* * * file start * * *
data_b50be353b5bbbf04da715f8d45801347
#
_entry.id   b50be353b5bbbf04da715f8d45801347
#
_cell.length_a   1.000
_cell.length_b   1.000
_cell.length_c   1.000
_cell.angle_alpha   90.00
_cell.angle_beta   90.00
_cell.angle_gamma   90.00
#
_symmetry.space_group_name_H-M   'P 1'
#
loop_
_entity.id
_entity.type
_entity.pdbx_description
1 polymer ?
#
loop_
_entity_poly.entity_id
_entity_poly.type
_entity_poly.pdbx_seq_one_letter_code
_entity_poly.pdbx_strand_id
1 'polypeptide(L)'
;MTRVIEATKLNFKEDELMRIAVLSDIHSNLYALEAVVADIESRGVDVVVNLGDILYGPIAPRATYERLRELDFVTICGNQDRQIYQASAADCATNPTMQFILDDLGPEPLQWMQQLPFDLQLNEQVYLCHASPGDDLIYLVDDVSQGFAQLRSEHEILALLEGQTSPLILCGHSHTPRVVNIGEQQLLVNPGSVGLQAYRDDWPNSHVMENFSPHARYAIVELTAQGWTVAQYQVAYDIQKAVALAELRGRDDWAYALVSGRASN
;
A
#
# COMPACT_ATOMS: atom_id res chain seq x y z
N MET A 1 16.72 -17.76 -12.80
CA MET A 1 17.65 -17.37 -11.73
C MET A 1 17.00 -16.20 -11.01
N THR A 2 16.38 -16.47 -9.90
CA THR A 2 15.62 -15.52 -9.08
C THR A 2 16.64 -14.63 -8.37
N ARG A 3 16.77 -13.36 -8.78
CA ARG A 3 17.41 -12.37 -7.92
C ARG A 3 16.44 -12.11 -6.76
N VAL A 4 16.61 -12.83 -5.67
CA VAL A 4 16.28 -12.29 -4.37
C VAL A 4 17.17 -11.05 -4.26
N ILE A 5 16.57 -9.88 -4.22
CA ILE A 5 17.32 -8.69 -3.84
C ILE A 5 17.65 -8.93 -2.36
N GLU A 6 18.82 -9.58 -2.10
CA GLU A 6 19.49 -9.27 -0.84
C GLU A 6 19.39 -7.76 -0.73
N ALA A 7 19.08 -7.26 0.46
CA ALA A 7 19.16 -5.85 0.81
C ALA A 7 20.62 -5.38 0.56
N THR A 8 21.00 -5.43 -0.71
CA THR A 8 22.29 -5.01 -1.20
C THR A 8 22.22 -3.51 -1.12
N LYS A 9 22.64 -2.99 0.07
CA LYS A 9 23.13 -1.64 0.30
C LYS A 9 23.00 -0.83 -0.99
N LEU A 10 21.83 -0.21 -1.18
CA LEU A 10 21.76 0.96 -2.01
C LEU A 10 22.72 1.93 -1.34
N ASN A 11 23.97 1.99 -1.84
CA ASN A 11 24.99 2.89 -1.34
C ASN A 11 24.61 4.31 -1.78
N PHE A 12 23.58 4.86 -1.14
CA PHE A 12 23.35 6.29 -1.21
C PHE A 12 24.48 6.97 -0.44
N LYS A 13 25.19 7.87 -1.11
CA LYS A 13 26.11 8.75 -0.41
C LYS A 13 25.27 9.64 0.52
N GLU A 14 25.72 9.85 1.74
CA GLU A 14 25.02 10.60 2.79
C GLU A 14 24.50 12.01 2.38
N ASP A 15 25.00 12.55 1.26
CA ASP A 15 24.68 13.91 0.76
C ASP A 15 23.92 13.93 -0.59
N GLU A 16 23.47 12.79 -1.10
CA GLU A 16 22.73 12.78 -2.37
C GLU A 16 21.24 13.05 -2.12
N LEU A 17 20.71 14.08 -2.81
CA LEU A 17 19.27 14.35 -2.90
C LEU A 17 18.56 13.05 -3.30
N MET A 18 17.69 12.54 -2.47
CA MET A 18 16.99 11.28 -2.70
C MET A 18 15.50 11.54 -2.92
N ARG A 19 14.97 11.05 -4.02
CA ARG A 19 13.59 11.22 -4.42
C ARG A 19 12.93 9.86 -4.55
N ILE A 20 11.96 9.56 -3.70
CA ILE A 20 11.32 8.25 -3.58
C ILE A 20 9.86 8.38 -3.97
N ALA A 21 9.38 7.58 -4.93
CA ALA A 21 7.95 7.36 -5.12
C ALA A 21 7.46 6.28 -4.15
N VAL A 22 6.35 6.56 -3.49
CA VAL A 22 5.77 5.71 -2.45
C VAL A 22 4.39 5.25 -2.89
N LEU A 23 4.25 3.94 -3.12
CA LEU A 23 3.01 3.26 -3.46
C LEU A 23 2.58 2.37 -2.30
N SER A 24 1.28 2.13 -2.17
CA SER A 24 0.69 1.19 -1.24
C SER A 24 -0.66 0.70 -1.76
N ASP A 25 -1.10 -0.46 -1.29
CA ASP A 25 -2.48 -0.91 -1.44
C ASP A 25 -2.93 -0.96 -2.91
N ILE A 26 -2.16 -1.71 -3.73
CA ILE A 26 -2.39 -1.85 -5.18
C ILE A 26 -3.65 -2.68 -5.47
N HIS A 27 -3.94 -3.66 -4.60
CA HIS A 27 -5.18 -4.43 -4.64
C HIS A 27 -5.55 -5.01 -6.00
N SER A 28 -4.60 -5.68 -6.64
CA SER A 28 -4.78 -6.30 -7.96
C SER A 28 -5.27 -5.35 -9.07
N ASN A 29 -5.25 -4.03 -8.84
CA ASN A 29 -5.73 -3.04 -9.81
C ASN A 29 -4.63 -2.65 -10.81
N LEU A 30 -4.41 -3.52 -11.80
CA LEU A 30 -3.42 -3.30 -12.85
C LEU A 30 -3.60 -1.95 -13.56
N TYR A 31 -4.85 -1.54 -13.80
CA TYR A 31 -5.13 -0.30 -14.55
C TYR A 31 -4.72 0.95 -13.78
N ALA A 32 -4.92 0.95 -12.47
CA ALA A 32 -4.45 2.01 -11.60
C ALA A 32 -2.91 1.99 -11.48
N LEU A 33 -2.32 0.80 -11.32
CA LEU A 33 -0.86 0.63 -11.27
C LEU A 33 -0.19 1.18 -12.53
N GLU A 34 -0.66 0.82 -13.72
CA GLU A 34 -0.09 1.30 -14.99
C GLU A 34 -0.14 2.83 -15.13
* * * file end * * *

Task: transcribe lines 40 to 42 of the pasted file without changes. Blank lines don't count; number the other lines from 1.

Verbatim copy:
N VAL A 4 16.61 -12.83 -5.67
CA VAL A 4 16.28 -12.29 -4.37
C VAL A 4 17.17 -11.05 -4.26